• Chamomile: Chamomile is another herb that can help promote relaxation and restful sleep in dogs. It has natural sedative properties and can be given to dogs in the form of tea or capsules.
  • CBD Calming Chews: CBD Calming Chews for Dogs have both Valerian and Chamomile in them, as well as a host of other beneficial natural calming ingredients, like Tryptophan, the ingredient in turkey that makes you sleepy after eating it.
  • Exercise: Regular exercise is an important part of promoting restful sleep in dogs. Make sure your dog is getting enough exercise throughout the day to help burn off excess energy and promote relaxation at night.
  • Massage: Massaging your dog can also help promote relaxation and restful sleep. Use gentle, circular motions to massage your dog’s muscles, and focus on areas that are particularly tense or sore.
  • CBD Oil for Dogs: CBD can help a dog’s body naturally achieve homeostasis, a state of balance. When a dog is in homeostasis, they are much more likely to be relaxed.

It is important to note that while natural remedies can be effective for some dogs, they may not work for all dogs. Additionally, if your dog is experiencing chronic sleep problems, it is important to talk to your veterinarian to rule out underlying conditions and to develop an appropriate treatment plan.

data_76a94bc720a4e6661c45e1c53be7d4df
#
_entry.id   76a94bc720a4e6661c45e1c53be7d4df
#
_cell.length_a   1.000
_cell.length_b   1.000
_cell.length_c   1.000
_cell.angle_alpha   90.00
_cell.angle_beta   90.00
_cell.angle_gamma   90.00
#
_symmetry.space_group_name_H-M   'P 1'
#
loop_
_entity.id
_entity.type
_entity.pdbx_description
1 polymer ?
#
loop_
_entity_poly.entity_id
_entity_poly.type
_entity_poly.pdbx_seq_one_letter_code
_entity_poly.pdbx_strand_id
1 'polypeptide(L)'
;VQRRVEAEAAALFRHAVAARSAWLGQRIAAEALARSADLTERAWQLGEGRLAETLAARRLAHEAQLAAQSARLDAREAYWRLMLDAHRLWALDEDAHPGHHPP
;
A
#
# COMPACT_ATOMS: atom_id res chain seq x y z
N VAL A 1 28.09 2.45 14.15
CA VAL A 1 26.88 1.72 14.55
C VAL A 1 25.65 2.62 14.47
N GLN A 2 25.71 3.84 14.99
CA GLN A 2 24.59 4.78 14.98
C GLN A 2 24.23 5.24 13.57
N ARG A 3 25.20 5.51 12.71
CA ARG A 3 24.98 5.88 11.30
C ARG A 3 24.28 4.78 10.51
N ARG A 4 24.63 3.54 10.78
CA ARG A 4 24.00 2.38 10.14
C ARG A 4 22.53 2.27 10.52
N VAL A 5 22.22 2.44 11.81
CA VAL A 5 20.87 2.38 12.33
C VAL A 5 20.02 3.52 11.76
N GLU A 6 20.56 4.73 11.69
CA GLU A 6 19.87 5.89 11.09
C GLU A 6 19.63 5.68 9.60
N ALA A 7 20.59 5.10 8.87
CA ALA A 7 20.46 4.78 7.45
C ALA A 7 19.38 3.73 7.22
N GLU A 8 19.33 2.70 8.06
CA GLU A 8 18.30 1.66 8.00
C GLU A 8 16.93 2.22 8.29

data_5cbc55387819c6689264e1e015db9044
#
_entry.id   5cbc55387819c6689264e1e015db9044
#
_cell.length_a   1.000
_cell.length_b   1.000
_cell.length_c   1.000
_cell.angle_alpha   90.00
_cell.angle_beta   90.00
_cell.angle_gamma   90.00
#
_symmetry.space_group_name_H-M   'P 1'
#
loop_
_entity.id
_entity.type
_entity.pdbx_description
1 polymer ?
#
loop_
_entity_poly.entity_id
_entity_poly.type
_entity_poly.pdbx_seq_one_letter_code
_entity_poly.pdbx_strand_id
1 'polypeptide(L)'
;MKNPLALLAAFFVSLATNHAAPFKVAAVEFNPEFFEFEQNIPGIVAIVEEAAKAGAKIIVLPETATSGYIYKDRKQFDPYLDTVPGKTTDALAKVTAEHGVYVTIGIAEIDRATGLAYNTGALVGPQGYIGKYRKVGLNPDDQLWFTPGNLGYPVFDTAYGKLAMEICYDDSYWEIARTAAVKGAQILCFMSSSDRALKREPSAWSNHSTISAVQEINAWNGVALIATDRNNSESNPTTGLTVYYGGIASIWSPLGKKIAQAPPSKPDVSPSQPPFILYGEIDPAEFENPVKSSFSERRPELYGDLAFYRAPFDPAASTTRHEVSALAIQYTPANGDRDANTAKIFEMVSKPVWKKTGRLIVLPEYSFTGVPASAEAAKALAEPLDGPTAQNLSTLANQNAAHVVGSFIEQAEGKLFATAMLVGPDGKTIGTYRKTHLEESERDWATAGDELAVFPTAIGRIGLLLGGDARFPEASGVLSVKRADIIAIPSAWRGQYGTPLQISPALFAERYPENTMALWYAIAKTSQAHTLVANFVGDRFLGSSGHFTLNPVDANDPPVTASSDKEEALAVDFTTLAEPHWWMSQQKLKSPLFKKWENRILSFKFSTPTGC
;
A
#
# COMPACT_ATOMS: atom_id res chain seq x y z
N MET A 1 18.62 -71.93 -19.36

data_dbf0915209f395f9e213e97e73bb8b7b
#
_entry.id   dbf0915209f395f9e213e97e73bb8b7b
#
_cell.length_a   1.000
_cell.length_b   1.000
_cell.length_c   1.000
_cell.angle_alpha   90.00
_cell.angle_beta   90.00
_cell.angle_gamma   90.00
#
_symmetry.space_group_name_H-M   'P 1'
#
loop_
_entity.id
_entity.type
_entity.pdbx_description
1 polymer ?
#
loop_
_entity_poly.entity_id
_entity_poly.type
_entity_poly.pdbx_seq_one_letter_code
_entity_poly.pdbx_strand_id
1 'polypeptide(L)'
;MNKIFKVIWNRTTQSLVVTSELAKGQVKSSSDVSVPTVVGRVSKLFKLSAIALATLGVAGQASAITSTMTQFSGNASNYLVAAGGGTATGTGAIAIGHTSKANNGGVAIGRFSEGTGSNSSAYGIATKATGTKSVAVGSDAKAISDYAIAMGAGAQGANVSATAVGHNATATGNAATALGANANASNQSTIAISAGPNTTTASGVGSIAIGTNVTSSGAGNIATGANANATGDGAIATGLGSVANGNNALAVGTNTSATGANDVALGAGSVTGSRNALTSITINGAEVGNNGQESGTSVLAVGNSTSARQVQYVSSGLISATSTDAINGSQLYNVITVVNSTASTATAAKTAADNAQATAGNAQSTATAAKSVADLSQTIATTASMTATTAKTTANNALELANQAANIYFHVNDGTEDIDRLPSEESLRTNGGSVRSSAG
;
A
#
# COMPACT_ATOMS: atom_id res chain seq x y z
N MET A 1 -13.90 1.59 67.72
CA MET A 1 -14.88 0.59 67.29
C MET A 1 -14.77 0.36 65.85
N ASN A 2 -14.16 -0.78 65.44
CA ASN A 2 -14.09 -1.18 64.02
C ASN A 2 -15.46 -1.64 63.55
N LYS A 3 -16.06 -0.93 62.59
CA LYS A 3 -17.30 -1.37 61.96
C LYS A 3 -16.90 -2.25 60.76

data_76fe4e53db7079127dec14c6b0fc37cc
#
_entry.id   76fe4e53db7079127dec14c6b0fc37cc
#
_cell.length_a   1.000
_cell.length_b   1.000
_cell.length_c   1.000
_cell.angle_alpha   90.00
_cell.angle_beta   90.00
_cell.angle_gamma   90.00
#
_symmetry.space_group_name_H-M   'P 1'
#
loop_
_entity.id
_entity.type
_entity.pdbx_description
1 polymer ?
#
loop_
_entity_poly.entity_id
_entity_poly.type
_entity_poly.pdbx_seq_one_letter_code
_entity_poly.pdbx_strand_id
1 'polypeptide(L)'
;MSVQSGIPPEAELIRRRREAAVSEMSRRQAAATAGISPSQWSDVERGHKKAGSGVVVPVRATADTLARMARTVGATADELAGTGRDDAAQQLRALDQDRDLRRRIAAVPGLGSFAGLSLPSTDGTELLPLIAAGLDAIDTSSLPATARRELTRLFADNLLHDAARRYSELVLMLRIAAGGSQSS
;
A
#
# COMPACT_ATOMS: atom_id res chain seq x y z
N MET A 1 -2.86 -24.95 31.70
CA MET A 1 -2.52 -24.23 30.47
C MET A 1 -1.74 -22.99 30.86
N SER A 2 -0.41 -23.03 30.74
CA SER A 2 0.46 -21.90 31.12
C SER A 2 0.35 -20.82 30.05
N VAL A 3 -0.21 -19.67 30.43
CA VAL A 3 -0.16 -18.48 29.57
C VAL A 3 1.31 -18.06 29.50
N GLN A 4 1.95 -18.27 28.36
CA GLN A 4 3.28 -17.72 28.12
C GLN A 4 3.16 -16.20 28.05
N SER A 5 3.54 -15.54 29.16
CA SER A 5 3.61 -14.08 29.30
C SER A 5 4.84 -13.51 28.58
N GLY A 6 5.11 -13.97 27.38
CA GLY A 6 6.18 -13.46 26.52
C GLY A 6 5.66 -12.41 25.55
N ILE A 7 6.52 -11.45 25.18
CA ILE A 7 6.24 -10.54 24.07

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Biscuit's Story

Chris Kjolseth | CEO, Relievet

To say Biscuit lived an active life would be an understatement. Ever since she was a puppy, she’d spend her days running and playing. I’d take her on walks, to the beach, and to dog parks.​​

Unfortunately, at age 10, she started to limp after trips to the dog park. It broke my heart to see her in pain doing what she loved the most. I started feeding her a raw food diet and added high-quality supplements to ensure her nutritional needs were met.

Unfortunately, while she loved the food, the limping persisted. My pets are my children. I want the best for them, so when it came to researching what would be best for Biscuit, I went all in and got obsessed.

I read literally hundreds of studies, and the more I learned, the more concerned I became about my options. But I wasn’t ready to give up hope for Biscuit yet...